DataDog: One of the most significant studies of Docker use in enterprise web hosting was conducted by DataDog, who estimated that over 10,000 companies are using Docker in 2018 with over 700 million containers deployed. This works out to about 25% of all of the companies polled, where the frequency of Docker use increases according the institutional size of the organization involved. Kubernetes, Mesos, or a cloud-hosted orchestration platform from AWS, Azure, & Google Cloud Platform are the most popular solutions for cloud cluster server management at scale. The most common application software installed in Docker containers are: NGINX, Redis, Postgres, Fluentd, Elasticsearch, MongoDB, MySQL, etcd, RabbitMQ, & HAProxy. Learn More About Docker Usage at DataDog.
Sysdig Docker Usage Report 2018:
Sysdig’s auto-discovery mechanism – ContainerVision™ – shows what processes are used inside containers. Users are consistently utilizing open source solutions to construct their microservices and applications. Java Virtual Machines (JVM) top the list. Java has been relied on for app services in the enterprise before containers arrived, and now the two – Java and containers – come together as organizations adopt a modern day delivery model. In addition, increased usage of database solutions like PostgreSQL and MongoDB running in containers signal that the move is on to stateful services in containers.
Docker Container Runtimes:
Docker shows up the most in production. We didn’t report on other container runtime details in 2017 because, at the time, Docker represented nearly 99% of containers in use. With the recent acquisition of CoreOS by Red Hat (the maker of rkt), and programs like the Open Container Initiative (OCI), which seeks to standardize container runtime and image specifications, we wanted to take a fresh look to see if container runtime environments are shifting. In fact they are. In the last year, customers have increased their use of other platforms. Rkt grew significantly to 12%, and Mesos containerizer to four percent. LXC also grew, although at a significantly lower rate. It appears from the data that customers have a greater comfort level with using ‘non-Docker’ solutions in production.
Docker Market Share vs. The Future for Nabla, Kata, & gVisor Container Solutions
Sysdig’s survey showed that Docker represented 99% of all containers in use in 2017, a year in which Docker’s CEO Ben Golub reported more than 14 million Docker hosts, over 900,000 Docker apps in production, a 77,000% growth in Docker job listings, more than 12 billion total Docker disk image pulls from sites like GitHub (accounting for 390,000% growth), and over 3,300 unique individual contributors to the open source Docker codebase. CoreOS rkt and the Mesos container standard managed significant inroads into the industry totals for container market share over the last year with their new products. At launch, IBM’s Nabla Containers project requires Docker to be installed on the host server on which it is used, but like gVisor and Intel’s Kata Containers, seeks to improve upon the overall security of container virtualization in practice. By donating runC to the Open Container Initiative on open source standards, it is easier for other developers and programming teams to make forks of the code and introduce different features, functionality, or alternative runtime options. Similarly, Docker will be able to analyze these competitive offerings and introduce security + feature improvements to their own releases based upon third-party innovation and industry demand where required. Red Hat’s acquisition of CoreOS could lead to a more robust challenger in the container space, although they may equally be inclined to market the tools as just a more efficient platform for running Docker & Kubernetes.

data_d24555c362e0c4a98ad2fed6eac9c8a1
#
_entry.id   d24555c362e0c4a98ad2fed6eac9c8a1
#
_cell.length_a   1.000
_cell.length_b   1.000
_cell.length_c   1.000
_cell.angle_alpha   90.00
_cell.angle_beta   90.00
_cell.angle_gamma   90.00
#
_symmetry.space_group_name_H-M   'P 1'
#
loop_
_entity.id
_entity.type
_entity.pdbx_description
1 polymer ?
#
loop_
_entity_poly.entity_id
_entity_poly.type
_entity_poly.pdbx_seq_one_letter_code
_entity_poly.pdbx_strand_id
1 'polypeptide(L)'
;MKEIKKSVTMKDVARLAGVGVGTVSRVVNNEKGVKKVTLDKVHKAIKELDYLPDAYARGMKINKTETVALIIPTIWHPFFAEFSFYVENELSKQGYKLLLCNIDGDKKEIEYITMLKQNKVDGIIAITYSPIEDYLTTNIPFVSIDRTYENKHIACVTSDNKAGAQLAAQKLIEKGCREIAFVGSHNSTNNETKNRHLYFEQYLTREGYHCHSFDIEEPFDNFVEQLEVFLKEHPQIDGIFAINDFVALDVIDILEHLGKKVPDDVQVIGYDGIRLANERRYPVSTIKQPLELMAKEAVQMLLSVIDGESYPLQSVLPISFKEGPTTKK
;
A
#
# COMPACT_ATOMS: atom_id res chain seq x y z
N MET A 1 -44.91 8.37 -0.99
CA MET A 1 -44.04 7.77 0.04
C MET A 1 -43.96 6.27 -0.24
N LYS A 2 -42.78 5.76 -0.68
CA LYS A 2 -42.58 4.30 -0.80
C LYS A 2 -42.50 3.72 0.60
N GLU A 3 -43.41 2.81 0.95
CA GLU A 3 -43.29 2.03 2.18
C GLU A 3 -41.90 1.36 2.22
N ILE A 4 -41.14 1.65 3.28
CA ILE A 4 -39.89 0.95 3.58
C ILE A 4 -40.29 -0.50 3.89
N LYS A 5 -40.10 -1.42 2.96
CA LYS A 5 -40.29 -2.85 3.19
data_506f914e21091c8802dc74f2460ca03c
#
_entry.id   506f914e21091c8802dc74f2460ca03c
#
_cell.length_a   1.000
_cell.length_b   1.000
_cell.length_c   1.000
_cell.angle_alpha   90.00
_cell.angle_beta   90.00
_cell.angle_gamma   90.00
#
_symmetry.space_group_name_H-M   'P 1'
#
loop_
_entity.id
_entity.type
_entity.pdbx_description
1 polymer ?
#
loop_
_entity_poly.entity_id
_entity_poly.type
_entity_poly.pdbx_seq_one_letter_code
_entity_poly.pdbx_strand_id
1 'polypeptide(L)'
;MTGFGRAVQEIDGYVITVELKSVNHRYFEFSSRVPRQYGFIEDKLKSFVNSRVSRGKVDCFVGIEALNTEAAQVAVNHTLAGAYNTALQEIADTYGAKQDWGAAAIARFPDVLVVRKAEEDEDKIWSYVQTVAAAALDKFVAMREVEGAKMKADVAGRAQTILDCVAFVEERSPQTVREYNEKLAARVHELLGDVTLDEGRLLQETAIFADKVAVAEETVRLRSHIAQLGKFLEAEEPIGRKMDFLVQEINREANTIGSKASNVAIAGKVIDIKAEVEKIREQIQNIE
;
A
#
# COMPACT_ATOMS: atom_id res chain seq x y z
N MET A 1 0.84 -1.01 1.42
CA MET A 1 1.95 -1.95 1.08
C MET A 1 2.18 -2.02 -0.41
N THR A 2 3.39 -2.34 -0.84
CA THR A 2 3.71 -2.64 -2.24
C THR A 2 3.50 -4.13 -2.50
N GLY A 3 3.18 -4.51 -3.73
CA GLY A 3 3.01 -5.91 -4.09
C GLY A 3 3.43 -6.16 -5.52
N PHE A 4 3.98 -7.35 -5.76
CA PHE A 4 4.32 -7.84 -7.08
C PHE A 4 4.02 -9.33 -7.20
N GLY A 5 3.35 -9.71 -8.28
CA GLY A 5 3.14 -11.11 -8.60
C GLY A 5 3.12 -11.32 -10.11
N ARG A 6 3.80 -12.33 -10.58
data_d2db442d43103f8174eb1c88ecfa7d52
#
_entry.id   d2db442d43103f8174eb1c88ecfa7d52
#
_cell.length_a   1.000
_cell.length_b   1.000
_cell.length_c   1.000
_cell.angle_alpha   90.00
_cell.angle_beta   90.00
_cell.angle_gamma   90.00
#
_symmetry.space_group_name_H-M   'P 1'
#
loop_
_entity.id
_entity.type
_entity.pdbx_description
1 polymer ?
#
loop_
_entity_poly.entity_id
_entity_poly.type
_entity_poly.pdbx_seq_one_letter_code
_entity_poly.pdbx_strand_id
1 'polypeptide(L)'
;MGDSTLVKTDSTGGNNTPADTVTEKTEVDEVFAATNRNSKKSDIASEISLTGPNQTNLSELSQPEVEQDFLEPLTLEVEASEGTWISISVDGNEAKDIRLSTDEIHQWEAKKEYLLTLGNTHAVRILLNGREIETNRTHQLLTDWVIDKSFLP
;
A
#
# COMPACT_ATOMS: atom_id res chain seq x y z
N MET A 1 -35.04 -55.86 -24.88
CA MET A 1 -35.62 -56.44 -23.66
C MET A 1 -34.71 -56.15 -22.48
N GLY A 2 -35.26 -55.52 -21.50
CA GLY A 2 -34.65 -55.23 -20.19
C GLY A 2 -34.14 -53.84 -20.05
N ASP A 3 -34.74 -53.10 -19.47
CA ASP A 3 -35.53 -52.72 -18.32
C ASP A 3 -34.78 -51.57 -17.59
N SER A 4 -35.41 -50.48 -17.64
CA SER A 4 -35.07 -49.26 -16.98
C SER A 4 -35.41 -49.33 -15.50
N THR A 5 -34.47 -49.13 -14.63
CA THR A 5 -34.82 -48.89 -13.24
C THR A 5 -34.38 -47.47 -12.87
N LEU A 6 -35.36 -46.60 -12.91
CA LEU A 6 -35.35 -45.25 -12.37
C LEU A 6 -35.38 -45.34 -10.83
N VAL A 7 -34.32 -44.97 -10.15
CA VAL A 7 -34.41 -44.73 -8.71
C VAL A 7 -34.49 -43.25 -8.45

The major concern for Docker is if Google, IBM, & Intel develop their own container frameworks to integrate into their own cloud services platforms as a means to escape or avoid any mass licensing fees to the start-up company. Docker is valued relatively cheaply as a unicorn precisely because they have been unable to generate significant revenue from the use of their container software under open source licensing agreements, while Kubernetes is much more popular for orchestration than their proprietary “Docker Swarm” platform. A similar example would be KVM, which was originally developed by Qumranet then acquired by Red Hat in 2008 for $107 million USD, which is almost ubiquitous in use in virtualization platforms but earns almost no money to the company in licensing fees. The differences in container runtime engines like runC, runsc (gVisor), runnc (Nabla) & runV (Hyper.sh/Kata) parallels in many ways the divergence in hypervisor software for VPS/VMs. Docker open sourced their code as a means to build market share and remain the industry leader against other large IT companies entering into the container virtualization space, but this does not necessarily mean they will maintain their advantage forever. It is more likely that the company gets bought out by an industry major who can manage the code as part of their portfolio of brands with other income to cover the costs of stewardship. SDX Central reported that Microsoft already tried to buy Docker in 2016 for $4 billion USD.